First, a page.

Key Ideas about this Work of Art
- In Afro-Cuban religions, San Lázaro is the god of sickness and healing. He is often depicted with crutches and diseased skin.
- José Bedia uses iconography (images and symbols) to represent San Lázaro. These include a black silhouette dotted with white stars, a pair of crutches, San Lázaro’s various names, and a church.
- Bedia’s artwork is inspired by his religion. It is a combination of Kongo, Native American, and Catholic beliefs. Many of his works feature sacred figures from the Palo Monte religion.
José Bedia’s art reflects his Cuban heritage and celebrates the cultures of Indigenous peoples in Latin America, Africa, and North America. Bedia explores the themes of identity and exile in his artwork, with a focus on his Palo Monte religion. Palo Monte is an Afro-Cuban religion with strong links to Native American beliefs. The practice of Palo Monte began in Cuba. It blends Catholicism, Kongo, and Native American religions and their gods, orishas, and saints. San Lázaro is a combination of the Catholic Saint Lazarus and the Orisha Babalu Aye (baba-loo eye-ay).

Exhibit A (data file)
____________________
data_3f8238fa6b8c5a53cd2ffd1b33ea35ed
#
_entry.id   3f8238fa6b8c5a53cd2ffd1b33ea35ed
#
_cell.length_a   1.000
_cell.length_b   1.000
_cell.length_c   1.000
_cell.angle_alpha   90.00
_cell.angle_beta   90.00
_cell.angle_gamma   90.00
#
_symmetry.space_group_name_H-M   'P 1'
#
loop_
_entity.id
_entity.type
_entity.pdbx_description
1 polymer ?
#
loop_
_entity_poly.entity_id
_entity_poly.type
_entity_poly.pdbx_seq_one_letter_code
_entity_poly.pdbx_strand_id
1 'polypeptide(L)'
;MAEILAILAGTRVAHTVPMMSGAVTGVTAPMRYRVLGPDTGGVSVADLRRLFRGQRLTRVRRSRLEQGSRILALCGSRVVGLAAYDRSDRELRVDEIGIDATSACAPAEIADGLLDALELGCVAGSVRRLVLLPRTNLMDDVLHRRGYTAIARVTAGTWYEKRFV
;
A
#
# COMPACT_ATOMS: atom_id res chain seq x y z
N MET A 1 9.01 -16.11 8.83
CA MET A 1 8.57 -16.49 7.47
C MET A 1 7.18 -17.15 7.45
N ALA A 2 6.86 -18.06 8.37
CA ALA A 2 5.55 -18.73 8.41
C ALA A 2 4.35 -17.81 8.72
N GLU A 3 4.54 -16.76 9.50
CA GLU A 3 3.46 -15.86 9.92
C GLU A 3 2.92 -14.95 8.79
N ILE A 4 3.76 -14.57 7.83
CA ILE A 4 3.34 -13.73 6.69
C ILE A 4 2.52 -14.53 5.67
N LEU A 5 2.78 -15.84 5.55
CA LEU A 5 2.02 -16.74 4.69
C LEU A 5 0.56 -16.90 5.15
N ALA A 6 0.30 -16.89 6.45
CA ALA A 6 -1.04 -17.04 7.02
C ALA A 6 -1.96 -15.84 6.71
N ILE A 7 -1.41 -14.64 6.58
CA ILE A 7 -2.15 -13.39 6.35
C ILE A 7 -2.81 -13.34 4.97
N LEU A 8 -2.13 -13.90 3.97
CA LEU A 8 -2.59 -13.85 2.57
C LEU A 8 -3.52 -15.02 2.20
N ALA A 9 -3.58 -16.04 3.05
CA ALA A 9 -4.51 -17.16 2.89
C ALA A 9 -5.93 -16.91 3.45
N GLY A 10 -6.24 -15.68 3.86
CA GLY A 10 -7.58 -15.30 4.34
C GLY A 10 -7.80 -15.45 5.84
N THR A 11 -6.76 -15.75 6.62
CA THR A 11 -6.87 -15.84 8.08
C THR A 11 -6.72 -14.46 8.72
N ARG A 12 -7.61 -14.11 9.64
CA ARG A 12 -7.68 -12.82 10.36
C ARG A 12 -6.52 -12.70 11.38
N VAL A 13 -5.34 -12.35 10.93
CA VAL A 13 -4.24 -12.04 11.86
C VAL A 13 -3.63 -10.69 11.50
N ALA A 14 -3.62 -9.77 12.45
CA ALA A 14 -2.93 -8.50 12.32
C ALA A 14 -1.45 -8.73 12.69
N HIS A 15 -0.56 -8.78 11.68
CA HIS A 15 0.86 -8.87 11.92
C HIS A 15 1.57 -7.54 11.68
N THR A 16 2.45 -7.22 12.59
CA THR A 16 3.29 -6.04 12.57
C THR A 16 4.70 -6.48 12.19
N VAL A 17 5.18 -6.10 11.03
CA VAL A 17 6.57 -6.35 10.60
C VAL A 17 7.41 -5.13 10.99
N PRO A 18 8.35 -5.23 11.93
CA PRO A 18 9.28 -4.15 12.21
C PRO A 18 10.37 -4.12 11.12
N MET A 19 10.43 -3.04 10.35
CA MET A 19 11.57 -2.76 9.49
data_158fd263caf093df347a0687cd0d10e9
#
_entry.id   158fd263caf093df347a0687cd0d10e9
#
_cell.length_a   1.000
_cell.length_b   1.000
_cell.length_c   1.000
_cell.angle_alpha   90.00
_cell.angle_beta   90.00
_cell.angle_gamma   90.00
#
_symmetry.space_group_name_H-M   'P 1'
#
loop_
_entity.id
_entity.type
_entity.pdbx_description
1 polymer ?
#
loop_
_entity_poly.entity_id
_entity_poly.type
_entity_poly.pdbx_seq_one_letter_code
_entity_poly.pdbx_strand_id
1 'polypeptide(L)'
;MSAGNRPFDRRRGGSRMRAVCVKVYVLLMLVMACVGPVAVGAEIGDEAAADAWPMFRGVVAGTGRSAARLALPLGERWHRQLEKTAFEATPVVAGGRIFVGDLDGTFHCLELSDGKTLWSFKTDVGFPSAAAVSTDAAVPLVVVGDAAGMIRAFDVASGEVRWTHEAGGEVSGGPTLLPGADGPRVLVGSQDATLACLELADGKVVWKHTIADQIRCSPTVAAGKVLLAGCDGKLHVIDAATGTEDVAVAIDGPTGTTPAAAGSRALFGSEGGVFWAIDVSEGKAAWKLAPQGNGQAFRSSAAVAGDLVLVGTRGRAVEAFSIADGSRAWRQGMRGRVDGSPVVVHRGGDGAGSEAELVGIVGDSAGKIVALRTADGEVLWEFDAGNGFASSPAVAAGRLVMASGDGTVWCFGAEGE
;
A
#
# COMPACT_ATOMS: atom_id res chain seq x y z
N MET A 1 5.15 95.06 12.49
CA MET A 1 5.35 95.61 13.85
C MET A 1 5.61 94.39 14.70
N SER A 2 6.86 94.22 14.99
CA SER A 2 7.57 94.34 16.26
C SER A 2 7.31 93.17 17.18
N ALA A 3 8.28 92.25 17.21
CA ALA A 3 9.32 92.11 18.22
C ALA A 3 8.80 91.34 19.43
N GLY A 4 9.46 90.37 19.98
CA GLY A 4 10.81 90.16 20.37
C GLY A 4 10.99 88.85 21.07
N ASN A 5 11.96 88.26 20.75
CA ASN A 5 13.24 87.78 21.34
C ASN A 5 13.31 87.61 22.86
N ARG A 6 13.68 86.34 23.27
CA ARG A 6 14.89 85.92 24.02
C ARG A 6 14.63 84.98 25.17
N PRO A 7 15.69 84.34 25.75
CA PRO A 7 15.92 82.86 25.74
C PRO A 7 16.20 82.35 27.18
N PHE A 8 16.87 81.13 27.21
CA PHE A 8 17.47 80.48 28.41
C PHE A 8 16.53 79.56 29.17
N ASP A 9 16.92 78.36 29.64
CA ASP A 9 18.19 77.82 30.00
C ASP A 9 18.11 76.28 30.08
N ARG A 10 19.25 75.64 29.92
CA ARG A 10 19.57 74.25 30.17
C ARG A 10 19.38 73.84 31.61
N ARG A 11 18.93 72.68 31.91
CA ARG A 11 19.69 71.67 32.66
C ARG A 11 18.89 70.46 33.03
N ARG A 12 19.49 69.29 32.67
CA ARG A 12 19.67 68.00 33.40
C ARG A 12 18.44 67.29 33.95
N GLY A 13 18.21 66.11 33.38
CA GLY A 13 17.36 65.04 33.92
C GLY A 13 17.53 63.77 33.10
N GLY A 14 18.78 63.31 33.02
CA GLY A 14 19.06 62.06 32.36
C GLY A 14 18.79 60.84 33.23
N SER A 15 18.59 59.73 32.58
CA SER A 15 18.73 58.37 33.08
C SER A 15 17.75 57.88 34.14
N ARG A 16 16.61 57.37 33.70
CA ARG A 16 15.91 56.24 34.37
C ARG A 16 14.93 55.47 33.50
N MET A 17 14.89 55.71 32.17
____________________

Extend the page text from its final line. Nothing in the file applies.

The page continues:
This painting features the different Palo names that represent San Lázaro. He is depicted as a dark figure on crutches. His body is covered in stars that represent his diseased skin, and his guide dogs are licking his wounds. San Lázaro is regarded as a humble saint of health and healing who soothes the sick, especially immigrants and people living in poverty. He is also known as the “god of crossroads” who guides people in making difficult decisions. San Lázaro’s comforting words appear in the middle of this painting, in Spanish: “Yo soy la ruta, el camino por donde vas.” The English translation of this phrase is “I am the way, the path to get you there.”
Resources for Teachers:
- Explore a lesson plan in which students analyze San Lázaro (O Yo Soy La Ruta).
- Read an article about San Lazaro.
- Watch an interview with José Bedia.
Resources for Students: